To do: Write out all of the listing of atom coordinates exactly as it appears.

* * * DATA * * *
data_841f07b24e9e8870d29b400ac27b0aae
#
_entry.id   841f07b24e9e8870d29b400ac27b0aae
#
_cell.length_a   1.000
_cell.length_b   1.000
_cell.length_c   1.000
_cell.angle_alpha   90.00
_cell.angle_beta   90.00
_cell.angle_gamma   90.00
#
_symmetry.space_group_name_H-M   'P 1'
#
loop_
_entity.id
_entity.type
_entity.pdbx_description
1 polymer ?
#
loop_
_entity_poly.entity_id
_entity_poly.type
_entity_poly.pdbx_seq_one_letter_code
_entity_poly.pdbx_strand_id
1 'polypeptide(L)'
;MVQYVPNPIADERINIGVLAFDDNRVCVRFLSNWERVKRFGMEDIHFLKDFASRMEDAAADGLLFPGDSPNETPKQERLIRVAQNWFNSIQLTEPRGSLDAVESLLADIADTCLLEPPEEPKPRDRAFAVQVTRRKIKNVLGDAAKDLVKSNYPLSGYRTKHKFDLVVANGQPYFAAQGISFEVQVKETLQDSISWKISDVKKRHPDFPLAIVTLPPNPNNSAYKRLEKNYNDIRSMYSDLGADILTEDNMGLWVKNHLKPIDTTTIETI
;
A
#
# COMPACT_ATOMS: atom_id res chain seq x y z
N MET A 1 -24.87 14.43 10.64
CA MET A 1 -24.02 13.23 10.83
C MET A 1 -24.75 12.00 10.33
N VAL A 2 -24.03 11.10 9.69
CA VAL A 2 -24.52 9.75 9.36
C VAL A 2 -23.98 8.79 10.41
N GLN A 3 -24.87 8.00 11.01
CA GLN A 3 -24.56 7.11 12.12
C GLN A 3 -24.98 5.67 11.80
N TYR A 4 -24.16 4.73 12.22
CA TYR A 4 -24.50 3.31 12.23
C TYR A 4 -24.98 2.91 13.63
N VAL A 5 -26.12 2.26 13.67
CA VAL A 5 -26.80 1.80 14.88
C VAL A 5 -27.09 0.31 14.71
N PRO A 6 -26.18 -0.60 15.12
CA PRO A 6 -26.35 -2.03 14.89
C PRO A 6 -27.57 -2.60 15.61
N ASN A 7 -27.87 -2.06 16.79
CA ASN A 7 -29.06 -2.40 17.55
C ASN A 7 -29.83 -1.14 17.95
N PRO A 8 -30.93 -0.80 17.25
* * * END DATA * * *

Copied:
data_841f07b24e9e8870d29b400ac27b0aae
#
_entry.id   841f07b24e9e8870d29b400ac27b0aae
#
_cell.length_a   1.000
_cell.length_b   1.000
_cell.length_c   1.000
_cell.angle_alpha   90.00
_cell.angle_beta   90.00
_cell.angle_gamma   90.00
#
_symmetry.space_group_name_H-M   'P 1'
#
loop_
_entity.id
_entity.type
_entity.pdbx_description
1 polymer ?
#
loop_
_entity_poly.entity_id
_entity_poly.type
_entity_poly.pdbx_seq_one_letter_code
_entity_poly.pdbx_strand_id
1 'polypeptide(L)'
;MVQYVPNPIADERINIGVLAFDDNRVCVRFLSNWERVKRFGMEDIHFLKDFASRMEDAAADGLLFPGDSPNETPKQERLIRVAQNWFNSIQLTEPRGSLDAVESLLADIADTCLLEPPEEPKPRDRAFAVQVTRRKIKNVLGDAAKDLVKSNYPLSGYRTKHKFDLVVANGQPYFAAQGISFEVQVKETLQDSISWKISDVKKRHPDFPLAIVTLPPNPNNSAYKRLEKNYNDIRSMYSDLGADILTEDNMGLWVKNHLKPIDTTTIETI
;
A
#
# COMPACT_ATOMS: atom_id res chain seq x y z
N MET A 1 -24.87 14.43 10.64
CA MET A 1 -24.02 13.23 10.83
C MET A 1 -24.75 12.00 10.33
N VAL A 2 -24.03 11.10 9.69
CA VAL A 2 -24.52 9.75 9.36
C VAL A 2 -23.98 8.79 10.41
N GLN A 3 -24.87 8.00 11.01
CA GLN A 3 -24.56 7.11 12.12
C GLN A 3 -24.98 5.67 11.80
N TYR A 4 -24.16 4.73 12.22
CA TYR A 4 -24.50 3.31 12.23
C TYR A 4 -24.98 2.91 13.63
N VAL A 5 -26.12 2.26 13.67
CA VAL A 5 -26.80 1.80 14.88
C VAL A 5 -27.09 0.31 14.71
N PRO A 6 -26.18 -0.60 15.12
CA PRO A 6 -26.35 -2.03 14.89
C PRO A 6 -27.57 -2.60 15.61
N ASN A 7 -27.87 -2.06 16.79
CA ASN A 7 -29.06 -2.40 17.55
C ASN A 7 -29.83 -1.14 17.95
N PRO A 8 -30.93 -0.80 17.25